Carnegie 18: Four new music theatre projects ‘in the raw’
Four new Australian music theatre projects in development will have their first airing at the Arts Centre, Melbourne in January.
With a mission to uncover and support bold, innovative thinking in contemporary music theatre across Australia, the Arts Centre in conjunction with the Australia Council called for new works in early 2010. Four of the most compelling were chosen and will be presented ‘in the raw’ during a showcase season from January 19 – 25 in the Fairfax Studio, the Arts Centre.
Complementing the diversity of music styles on offer, the four pieces include: a Faustian expression of celebrity culture in the age of surveillance; a heavy metal rock musical about sticking it to the man (and becoming unstuck); a story of fairy-tale styled filicide in the modern world and a light operetta about the ins and outs of a suburban netball team.
These new music theatre projects have been chosen by an industry panel and marry an attractive mixture of local artists. The alter egos of Yana Alana, Tina del Twist and Mikelangelo make up the cast of composer David Chisholm’s Curtains, with these much admired artists performing characters of their own in a loosely vaudevillian project under the direction of Sapidah Kian.
Peter Burgess’ RAWK is a funny and insightful piece on the ethics of being a high profile musician. Characters ‘RAWK’ and ‘Tim’ (played by Michael Russo and Zen Ledden respectively) explore the way that ‘rock stars’ of today influence the musicians that aspire to be like them.
Contact!, a ‘netball musical drama’ by Angus Grant and directed by Rachel Forgasz, uses the most popular Australian women’s sport to explore suburban life, the claustrophobia and the comfort of staying within your boundaries, the dynamics of all female organisations and the danger and rewards of contact. This exploration takes place via minimal dialogue and an entire cast of classically trained voices.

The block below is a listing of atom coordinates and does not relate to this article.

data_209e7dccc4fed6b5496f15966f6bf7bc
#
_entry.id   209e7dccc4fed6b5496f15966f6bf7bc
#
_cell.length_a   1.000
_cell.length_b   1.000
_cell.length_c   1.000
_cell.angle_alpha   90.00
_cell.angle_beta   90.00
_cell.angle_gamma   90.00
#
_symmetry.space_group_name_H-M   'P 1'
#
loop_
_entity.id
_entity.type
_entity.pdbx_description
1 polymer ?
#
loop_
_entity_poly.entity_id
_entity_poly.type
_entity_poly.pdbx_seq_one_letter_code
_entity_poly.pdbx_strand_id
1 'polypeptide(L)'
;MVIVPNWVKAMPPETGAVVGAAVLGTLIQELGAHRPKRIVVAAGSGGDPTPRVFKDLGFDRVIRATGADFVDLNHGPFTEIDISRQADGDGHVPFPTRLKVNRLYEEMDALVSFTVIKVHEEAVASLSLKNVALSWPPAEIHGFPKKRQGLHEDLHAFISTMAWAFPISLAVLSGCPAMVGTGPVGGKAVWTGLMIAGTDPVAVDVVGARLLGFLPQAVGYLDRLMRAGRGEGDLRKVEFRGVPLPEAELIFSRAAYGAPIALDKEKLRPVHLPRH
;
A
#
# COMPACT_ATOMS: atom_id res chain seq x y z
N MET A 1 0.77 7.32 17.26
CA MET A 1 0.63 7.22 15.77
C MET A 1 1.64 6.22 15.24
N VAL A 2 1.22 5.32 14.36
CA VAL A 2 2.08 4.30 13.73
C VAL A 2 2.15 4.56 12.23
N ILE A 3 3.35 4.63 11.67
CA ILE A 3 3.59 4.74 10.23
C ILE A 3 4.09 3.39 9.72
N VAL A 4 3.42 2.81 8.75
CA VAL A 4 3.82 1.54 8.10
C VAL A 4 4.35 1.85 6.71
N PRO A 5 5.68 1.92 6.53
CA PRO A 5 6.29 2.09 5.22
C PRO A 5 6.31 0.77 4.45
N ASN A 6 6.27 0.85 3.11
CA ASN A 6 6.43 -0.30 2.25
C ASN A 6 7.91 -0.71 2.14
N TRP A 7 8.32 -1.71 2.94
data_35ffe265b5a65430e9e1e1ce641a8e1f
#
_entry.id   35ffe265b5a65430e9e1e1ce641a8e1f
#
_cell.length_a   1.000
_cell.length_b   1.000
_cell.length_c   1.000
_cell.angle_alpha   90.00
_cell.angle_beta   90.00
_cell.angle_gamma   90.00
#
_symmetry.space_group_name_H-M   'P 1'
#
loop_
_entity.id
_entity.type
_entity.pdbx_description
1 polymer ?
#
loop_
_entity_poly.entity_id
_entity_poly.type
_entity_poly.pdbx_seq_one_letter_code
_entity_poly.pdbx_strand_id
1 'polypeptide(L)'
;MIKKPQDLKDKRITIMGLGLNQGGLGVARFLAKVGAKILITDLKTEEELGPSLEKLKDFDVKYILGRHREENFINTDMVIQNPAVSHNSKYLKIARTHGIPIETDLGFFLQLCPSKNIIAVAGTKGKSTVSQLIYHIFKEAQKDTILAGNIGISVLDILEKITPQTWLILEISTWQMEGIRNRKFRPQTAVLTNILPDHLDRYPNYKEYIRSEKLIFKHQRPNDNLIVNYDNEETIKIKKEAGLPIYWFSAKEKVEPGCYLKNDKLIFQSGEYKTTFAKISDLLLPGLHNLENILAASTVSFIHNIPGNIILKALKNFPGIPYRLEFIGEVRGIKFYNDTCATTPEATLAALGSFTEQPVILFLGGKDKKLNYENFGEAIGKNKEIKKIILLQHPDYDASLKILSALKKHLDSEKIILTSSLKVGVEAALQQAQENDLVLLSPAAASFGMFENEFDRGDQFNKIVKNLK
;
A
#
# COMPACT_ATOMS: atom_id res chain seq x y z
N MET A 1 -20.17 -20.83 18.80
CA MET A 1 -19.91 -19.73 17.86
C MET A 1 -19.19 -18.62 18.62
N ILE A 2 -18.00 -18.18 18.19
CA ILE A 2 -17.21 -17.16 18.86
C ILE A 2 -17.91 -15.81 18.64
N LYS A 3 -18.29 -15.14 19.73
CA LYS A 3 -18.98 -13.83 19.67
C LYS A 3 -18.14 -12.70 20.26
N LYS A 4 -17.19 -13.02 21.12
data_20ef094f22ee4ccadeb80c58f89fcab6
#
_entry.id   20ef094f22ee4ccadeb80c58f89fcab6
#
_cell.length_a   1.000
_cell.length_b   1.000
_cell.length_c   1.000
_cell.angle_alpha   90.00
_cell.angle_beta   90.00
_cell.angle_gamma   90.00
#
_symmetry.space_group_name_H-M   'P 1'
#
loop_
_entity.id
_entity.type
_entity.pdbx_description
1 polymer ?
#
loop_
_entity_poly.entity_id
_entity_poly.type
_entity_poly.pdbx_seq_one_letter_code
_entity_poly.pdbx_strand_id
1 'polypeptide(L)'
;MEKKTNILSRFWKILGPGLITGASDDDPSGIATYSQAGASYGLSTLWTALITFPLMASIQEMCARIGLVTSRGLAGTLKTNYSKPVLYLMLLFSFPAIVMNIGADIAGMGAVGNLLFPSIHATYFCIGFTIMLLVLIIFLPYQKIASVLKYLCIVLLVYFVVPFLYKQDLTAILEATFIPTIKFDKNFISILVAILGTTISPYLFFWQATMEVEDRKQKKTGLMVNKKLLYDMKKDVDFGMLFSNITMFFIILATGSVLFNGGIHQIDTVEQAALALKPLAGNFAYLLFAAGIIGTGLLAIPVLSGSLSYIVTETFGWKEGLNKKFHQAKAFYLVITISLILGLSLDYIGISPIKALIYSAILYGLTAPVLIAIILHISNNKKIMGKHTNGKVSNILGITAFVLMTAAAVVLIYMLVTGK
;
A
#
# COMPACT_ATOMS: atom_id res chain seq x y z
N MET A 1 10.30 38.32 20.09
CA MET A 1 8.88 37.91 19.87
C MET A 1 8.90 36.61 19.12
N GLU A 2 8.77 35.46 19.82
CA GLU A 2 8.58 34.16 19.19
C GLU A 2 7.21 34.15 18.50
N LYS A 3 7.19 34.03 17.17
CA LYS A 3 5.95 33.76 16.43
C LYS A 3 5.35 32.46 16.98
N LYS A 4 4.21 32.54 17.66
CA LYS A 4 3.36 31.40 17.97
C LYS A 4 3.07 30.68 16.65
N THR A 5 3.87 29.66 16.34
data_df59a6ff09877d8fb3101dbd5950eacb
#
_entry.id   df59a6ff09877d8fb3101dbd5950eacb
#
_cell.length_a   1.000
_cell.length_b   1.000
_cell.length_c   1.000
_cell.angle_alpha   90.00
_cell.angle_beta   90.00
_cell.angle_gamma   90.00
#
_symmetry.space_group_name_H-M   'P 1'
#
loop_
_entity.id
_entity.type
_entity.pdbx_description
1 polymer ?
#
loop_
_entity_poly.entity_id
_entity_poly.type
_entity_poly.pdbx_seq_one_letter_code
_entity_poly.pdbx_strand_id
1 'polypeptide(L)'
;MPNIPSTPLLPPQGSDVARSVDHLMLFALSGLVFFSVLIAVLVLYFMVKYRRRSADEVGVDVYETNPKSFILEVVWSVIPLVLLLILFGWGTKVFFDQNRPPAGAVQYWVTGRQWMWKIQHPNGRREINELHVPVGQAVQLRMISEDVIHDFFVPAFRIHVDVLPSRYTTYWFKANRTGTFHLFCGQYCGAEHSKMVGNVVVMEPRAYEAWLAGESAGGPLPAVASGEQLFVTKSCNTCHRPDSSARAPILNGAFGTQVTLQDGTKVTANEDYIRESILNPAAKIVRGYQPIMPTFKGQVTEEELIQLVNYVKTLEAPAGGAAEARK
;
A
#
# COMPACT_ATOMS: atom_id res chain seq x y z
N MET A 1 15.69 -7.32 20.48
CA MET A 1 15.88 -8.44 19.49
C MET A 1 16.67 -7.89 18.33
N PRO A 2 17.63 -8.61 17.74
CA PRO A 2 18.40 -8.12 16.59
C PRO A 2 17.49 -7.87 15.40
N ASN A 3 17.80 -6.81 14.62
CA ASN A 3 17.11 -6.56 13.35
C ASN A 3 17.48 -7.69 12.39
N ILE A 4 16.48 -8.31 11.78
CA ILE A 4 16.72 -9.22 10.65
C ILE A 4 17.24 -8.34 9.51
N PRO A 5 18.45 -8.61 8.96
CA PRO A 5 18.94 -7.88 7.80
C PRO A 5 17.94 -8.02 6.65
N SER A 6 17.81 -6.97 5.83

Every Angel is Terrible, written and directed by Maude Davey endeavours to examine the moral ambiguities of the ultimate taboo – crimes against children. With composition by Sarah Ward, Bec Matthews and Ania Reynolds and performances by Ward, Matthews and David Pidd, Every Angel is Terrible looks at contemporary occurrences of filicide alongside fairytales, myths and literary examples.
Carnegie 18 is a medical term used to describe the stage of development when an embryo’s inner-ear is formed. Forget the lights, fancy sets and costumes, these ensembles are gently unwrapping their latest creations before the paint has even dried. Do whatever you can to be part of the audience and take a sneak peak at what could be the next big thing.
The season is divided into 2 programs
Program 1: RAWK and Every Angel is Terrible 19 - 22 January.
Program 2: Curtains and Contact! 22 – 25 January
A short Q&A with the artists will follow each performance.
Tickets - $15 (per double bill program)
Running Time - Up to 1 hour per performance inc Q & A (2 performances in each program)
November 24, 2010.